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AASHTO Journal

State DOTs Go Green While Saving Money

Fiscal responsibility, community quality of life, and a commitment to a better environment are three reasons state departments of transportation are successfully implementing a variety of sustainable practices and programs across the country.

"Leaner and Greener: Sustainability at Work in Transportation," a free publication issued by the American Association of State Highway and Transportation Officials' Center for Environmental Excellence (CEE) in conjunction with the Federal Highway Administration and the Federal Transit Administration, showcases some of the many ways transportation agencies are simultaneously cutting costs, helping the environment, and strengthening communities. The report was unveiled Monday during the Board of Directors session at the AASHTO Annual Meeting in Pittsburgh.

"This report documents how state transportation departments, municipal planning organizations, and transit providers are putting into practice proven techniques that are speeding up project delivery and cutting costs while protecting and even improving environmental resources," said AASHTO Executive Director John Horsley.

Here are just a few examples of the successful programs highlighted in the study:

  • North Carolina Department of Transportation's (NCDOT) cost-efficient low-impact bridge replacement designs that have decreased bridge replacement times by as much as four years and shrunk project costs by up to 25 percent, while supporting water quality goals.

"These low-impact replacement designs enable us to make the most efficient use of taxpayer dollars while improving safety and promoting economic growth with minimal impact to the surrounding environment," said NCDOT Secretary Gene Conti.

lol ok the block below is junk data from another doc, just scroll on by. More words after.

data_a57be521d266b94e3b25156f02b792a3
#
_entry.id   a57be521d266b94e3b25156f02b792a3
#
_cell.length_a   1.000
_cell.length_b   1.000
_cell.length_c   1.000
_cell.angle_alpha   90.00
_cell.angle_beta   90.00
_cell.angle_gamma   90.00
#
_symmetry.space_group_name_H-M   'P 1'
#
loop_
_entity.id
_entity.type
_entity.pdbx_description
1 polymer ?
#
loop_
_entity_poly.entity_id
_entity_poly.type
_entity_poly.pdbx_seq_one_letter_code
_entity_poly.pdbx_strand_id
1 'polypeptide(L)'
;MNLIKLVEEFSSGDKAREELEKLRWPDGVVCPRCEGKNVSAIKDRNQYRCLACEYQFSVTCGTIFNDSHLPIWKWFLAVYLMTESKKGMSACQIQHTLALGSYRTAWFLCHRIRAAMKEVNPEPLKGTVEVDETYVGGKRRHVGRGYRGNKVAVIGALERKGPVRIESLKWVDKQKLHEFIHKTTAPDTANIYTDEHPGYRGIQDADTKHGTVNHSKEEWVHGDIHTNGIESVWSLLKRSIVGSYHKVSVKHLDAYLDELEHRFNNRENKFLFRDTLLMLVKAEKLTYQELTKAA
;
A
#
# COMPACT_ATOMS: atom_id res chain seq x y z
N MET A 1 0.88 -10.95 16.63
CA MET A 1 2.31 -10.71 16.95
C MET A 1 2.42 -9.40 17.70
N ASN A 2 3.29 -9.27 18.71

• Kansas Department of Transportation's mowing policy that promotes re-growth of the state's natural prairie habitat along many of the 146,000 acres of land adjacent to the state's highways, while cutting mowing costs by about $1.5 million a year and enhancing road users' safety.

  • Minnesota Department of Transportation's (MnDOT) investment in smart snow and ice removal practices reduces salt usage and associated winter maintenance costs while reducing impacts to the environment and enhancing safety.

"At MnDOT we're committed to using innovative practices like living snow fences which are made of grasses, scrubs, and trees to control blowing and drifting snow and virtual training for snow plow drivers, to keep Minnesota roads safe, costs low, and the environment protected," said Bernie Arseneau, MnDOT Acting Commissioner.

  • New York State Department of Transportation's "GreenLITES for Design" program. Started in 2008, GreenLITES is modeled after the U.S. Green Building Council's LEED program. Every new project design at NYSDOT is evaluated using a sustainability scoring system that measures the extent to which it incorporates sustainable design choices.

Practices highlighted in the Leaner and Greener report are expanded in a series of case studies posted on the CEE website. The case studies provide additional detail, explanation, and contact information for a range of practices transportation agencies are undertaking to advance the "triple bottom line" of fiscal responsibility, community quality of life, and commitment to a better environment. Case studies include practices from Arizona, California, the District of Columbia, Indiana, Maryland, Massachusetts, Minnesota, North Carolina, Ohio, Oregon, Rhode Island, and Washington State. These case studies and more may be accessed on the CEE Sustainability Topic Case Studies web page.

The Leaner and Greener report shows that not only are sustainable transportation practices proving possible, but they are fast becoming the norm for doing business.

"Achieving sustainability in transportation is an ongoing, collaborative process," said FHWA Administrator Victor M. Mendez. "The FHWA is proud to work alongside all our partners to advance sustainable transportation practices that serve us now and will serve us in the future."

Read the report at or obtain a printed copy from the AASHTO Bookstore at

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